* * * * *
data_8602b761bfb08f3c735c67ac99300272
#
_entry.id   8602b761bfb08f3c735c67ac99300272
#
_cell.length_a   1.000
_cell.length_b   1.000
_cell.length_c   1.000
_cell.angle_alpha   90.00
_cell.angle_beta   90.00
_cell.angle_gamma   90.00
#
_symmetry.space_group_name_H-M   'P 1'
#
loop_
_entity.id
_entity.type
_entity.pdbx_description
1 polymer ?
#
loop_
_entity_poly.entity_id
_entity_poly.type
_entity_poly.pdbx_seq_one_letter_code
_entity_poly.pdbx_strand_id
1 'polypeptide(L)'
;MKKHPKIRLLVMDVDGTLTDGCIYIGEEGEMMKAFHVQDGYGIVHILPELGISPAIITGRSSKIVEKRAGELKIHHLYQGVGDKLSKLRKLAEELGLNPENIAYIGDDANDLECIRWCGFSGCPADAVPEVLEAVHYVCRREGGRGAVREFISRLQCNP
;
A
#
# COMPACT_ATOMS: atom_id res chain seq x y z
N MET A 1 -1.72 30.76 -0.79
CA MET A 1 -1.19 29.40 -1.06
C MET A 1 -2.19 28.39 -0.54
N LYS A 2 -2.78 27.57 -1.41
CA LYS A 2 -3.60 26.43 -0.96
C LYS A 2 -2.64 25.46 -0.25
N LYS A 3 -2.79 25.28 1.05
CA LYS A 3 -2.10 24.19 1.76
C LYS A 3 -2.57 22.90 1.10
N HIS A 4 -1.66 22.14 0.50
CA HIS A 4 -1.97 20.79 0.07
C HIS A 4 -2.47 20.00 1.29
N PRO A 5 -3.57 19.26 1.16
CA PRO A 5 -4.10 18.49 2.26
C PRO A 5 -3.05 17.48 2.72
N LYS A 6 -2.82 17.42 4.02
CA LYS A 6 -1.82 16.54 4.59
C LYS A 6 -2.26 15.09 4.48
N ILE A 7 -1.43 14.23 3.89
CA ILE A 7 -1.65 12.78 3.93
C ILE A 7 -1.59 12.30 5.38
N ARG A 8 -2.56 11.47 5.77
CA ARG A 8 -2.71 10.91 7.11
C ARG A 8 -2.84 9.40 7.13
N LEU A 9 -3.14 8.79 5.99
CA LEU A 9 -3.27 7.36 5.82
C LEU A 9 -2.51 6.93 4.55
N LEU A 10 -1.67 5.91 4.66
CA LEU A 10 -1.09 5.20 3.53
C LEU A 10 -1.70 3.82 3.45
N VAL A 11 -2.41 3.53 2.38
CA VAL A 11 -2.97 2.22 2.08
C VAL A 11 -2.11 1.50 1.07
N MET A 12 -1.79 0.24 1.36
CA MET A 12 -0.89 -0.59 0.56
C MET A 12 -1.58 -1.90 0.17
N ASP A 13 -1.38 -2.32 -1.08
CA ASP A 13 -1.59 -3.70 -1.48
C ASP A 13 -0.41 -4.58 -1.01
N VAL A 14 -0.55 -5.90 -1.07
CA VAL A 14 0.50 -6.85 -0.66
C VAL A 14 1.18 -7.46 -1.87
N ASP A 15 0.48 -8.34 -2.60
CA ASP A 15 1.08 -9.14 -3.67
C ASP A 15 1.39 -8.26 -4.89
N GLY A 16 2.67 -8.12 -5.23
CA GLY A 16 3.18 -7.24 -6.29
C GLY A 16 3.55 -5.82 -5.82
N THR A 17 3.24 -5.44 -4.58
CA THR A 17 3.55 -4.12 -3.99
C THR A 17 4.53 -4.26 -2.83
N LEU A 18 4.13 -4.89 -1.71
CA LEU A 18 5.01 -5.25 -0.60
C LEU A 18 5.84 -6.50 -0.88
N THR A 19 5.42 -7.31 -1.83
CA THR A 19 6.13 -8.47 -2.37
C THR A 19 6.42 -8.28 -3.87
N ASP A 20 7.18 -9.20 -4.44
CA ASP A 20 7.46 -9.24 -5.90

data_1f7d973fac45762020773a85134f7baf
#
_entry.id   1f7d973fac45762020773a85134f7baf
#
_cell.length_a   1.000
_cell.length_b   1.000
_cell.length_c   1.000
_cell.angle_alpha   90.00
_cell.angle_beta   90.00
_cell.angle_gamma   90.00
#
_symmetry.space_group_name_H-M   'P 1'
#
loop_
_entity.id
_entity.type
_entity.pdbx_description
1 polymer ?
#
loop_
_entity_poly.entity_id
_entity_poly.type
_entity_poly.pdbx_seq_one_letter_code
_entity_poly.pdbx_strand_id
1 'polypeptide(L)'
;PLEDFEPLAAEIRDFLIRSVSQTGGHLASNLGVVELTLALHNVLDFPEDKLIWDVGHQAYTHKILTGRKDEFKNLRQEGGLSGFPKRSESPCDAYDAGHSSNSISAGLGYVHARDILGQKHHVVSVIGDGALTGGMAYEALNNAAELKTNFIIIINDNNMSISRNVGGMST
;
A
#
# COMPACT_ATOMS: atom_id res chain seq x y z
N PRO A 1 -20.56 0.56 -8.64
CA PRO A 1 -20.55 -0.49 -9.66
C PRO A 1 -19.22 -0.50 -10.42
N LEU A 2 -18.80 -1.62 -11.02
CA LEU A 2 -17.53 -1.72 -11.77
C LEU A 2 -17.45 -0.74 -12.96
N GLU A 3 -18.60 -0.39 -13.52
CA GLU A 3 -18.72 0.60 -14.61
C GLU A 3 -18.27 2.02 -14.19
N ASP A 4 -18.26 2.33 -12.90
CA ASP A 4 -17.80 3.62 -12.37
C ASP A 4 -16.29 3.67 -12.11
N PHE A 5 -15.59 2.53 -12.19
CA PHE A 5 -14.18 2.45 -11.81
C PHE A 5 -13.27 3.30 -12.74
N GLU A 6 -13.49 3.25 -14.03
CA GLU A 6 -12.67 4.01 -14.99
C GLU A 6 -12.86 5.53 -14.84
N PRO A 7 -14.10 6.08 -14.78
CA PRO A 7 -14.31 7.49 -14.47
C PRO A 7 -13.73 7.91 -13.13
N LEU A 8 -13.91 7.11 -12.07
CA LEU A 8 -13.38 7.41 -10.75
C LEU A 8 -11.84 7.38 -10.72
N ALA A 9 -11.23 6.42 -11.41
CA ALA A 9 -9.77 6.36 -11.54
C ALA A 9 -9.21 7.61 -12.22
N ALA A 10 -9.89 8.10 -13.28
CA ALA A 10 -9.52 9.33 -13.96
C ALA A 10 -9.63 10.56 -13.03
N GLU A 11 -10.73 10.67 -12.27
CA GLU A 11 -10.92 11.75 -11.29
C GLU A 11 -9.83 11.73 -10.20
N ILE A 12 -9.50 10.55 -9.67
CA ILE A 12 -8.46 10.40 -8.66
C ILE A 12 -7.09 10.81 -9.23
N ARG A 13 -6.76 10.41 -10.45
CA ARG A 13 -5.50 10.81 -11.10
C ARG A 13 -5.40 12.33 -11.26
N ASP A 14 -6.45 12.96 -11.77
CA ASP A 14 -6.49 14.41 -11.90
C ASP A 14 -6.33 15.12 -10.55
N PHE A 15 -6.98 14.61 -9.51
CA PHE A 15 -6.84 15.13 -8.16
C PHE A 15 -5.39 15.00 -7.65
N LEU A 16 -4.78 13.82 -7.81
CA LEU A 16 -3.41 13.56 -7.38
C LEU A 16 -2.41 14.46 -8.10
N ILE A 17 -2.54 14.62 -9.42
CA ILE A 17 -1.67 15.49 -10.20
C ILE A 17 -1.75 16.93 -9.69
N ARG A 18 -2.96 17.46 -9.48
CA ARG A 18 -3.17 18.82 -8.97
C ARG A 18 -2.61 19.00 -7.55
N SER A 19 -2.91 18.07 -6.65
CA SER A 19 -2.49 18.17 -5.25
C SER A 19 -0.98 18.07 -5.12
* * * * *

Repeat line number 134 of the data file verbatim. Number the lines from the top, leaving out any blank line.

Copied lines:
C PHE A 5 -13.27 3.30 -12.74